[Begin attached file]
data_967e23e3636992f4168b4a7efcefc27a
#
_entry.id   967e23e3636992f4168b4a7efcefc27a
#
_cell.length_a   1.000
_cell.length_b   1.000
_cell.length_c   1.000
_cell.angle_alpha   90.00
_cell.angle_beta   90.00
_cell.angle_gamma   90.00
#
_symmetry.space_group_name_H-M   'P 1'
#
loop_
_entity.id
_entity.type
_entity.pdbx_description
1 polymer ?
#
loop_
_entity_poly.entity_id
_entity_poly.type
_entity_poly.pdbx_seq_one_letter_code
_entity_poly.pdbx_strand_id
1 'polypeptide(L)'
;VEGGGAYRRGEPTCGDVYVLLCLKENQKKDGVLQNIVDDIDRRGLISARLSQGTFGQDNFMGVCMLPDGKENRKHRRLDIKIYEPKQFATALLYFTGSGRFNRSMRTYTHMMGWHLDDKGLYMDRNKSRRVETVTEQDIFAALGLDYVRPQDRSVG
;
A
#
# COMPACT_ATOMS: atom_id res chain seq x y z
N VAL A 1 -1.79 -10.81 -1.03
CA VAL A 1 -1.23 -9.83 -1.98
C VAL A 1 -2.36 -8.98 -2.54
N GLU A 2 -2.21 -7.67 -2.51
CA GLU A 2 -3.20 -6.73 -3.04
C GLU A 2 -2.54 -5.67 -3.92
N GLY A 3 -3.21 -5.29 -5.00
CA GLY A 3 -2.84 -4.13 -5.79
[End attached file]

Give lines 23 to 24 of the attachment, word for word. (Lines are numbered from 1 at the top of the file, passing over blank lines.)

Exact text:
_entity_poly.pdbx_seq_one_letter_code
_entity_poly.pdbx_strand_id